However, the study didn’t limit itself to today’s credentials alone. Nearly half of all students identify their cell phones as their favorite personal electronic device. It, too, is their “everything.” Indeed, according to Morgan Stanley, 91 percent of all mobile users keep their phone within arm’s length day and night. Nearly half of students are using cell phone apps to perform their jobs. Campus apps include managing class work, checking grades, communicating with professors, and receiving notifications and alerts. They are also using apps for the bookstore, bus schedule, maps and local retailer discounts.
When it comes to credentials, two-thirds are interested in using their phone in place of an ID card. Why? They feel that they are less likely to lose their phone than an ID card, plus they know that ID cards are shared; phones aren’t. In fact, people will almost always notice that their phone is lost faster than noting a card is missing. Borrowing a friend’s phone, they make one quick call to the phone service provider and the phone is shut off. That card could be used by another for some time.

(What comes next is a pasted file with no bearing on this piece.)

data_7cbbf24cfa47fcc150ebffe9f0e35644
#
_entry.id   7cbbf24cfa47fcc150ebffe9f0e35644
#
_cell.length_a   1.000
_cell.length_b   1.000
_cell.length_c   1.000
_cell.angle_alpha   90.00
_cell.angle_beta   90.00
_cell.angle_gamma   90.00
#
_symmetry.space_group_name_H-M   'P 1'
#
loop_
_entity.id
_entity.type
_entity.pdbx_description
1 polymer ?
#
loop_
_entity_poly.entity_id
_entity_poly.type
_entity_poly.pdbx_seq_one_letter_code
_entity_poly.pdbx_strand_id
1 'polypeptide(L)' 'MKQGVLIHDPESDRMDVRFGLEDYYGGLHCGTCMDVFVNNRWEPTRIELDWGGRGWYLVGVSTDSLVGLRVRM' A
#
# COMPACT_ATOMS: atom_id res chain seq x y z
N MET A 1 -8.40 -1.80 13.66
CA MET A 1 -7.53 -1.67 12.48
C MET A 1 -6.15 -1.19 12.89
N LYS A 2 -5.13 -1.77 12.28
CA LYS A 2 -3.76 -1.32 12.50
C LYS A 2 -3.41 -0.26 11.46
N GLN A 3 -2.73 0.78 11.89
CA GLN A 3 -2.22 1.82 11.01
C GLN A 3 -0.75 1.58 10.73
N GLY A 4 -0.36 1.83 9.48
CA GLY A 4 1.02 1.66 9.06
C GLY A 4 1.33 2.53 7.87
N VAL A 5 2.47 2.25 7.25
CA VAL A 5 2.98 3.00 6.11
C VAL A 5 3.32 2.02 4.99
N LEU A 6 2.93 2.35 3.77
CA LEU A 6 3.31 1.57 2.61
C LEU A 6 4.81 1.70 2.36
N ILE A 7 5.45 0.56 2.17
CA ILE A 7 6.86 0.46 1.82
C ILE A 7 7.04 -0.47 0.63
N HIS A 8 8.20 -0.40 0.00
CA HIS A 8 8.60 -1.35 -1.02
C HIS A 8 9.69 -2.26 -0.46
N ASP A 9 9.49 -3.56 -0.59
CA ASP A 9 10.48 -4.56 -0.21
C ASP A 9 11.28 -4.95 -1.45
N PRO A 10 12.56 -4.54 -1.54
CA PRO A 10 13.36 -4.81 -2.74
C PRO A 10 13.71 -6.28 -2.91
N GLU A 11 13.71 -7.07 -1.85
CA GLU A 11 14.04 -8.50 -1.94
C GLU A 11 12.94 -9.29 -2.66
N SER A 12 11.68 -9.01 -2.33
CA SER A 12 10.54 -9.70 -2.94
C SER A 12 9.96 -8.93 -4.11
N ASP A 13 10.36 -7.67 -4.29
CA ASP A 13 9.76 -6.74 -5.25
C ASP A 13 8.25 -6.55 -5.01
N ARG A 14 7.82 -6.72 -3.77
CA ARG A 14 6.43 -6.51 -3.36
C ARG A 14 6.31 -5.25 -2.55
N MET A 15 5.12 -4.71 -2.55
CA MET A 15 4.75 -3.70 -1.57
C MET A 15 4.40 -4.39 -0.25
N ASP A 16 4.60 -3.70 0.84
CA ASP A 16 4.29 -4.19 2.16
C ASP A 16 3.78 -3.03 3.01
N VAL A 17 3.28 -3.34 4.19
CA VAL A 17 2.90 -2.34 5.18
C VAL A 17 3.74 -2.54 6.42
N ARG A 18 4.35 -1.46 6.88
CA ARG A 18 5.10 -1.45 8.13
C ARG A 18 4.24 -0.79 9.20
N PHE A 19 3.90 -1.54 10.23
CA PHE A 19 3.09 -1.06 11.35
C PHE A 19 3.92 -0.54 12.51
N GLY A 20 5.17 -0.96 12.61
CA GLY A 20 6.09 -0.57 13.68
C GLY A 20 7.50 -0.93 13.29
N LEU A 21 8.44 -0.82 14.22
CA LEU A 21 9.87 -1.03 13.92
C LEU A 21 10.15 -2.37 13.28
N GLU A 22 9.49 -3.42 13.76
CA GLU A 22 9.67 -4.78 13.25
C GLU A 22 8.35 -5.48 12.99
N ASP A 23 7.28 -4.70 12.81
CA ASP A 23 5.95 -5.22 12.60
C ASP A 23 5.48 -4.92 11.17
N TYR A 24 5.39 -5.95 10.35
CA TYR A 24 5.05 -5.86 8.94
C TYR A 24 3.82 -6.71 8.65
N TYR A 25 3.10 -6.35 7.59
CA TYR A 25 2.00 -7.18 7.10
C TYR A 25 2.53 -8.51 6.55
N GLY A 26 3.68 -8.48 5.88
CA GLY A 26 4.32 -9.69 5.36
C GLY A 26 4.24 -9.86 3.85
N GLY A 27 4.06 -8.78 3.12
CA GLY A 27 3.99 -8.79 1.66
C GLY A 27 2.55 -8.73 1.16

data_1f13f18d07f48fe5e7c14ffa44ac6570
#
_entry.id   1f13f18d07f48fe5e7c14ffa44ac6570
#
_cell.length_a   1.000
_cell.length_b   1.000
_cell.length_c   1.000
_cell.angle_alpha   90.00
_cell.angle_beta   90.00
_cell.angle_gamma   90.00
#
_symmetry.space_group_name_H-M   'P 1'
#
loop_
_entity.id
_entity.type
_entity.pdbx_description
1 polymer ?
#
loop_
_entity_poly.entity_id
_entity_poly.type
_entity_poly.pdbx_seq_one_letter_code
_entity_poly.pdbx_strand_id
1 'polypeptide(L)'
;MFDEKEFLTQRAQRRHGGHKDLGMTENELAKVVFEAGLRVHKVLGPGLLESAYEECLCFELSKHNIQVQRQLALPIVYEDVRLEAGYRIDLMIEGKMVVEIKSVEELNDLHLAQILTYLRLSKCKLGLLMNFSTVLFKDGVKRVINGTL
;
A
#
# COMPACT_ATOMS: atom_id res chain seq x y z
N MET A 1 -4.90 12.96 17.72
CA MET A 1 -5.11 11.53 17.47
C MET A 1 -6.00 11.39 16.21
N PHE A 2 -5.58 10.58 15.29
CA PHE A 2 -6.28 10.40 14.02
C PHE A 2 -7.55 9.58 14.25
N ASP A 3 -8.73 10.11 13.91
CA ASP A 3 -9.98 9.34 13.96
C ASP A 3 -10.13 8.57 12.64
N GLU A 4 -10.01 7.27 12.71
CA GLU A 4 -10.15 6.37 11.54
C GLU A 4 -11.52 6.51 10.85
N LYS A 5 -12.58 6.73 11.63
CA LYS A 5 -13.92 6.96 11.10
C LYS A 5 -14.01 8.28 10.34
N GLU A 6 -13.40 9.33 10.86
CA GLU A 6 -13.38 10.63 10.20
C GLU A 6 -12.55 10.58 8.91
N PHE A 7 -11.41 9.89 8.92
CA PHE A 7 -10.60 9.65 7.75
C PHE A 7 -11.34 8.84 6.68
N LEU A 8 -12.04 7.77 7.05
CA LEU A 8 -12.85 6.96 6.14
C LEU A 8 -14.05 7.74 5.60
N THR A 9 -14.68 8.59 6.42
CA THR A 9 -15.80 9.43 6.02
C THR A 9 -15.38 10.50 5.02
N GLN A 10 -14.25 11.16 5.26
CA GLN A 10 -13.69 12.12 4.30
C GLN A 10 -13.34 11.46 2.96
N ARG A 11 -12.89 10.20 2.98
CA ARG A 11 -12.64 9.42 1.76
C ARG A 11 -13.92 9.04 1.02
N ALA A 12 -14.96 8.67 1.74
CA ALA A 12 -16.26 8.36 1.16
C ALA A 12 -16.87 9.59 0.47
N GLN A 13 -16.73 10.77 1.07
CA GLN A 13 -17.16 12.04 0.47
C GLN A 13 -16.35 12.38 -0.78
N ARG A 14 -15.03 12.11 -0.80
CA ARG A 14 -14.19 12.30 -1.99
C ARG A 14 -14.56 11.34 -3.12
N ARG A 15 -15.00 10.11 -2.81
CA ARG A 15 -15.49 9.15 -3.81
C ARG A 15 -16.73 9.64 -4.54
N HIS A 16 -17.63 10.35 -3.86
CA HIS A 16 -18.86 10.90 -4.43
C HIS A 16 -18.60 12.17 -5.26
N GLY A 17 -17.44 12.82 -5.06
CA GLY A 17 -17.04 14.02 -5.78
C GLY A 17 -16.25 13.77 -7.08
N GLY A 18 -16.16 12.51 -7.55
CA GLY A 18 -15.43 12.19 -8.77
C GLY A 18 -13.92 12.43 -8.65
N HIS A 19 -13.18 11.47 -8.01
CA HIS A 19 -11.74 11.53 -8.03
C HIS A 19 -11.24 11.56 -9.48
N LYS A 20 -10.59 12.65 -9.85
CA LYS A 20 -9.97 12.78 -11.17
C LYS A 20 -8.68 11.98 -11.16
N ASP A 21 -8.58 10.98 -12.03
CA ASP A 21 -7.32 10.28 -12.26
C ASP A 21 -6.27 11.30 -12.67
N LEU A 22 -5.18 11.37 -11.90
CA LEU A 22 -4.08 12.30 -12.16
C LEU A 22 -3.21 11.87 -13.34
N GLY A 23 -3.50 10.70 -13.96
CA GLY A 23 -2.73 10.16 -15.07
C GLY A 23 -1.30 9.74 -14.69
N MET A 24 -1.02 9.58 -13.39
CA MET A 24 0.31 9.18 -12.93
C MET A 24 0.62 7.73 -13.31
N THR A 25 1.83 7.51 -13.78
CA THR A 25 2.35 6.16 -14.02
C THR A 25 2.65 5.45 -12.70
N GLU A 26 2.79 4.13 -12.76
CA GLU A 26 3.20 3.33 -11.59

So, as they are using mobile applications in the rest of their lives, students entering the workforce will fuel demand for increased use of their smartphones. As businesspeople, they will expect office buildings and technical campuses, as well as services, to be mobile-friendly. They won’t want to remember and manage multiple cards, items and ID credentials when they could simply use their smartphone.
What Is NFC?
Near field communication, or NFC, provides simplified transactions, data exchange and wireless connections between two devices that are in close proximity to each other, usually by no more than a few centimeters. Many smartphones currently on the market already contain embedded NFC chips that can send encrypted data a short distance (“near field”).
A Samsung Galaxy mobile phone commercial currently on television shows how it works. Remember how the two phones come together so that the couple can swap photographs? That’s NFC in action.
To turn NFC-enabled smartphones into an access control credential, allowing people to use their smartphones to enter buildings in the same way they present a badge ID, users simply download the app to their smartphones. Then, the user’s access control administrator uses the cloud service to send a secure mobile credential directly to the user’s phone. Once the mobile credential is downloaded, the user opens the app and taps his or her smartphone on the reader in the same way one uses an ID card.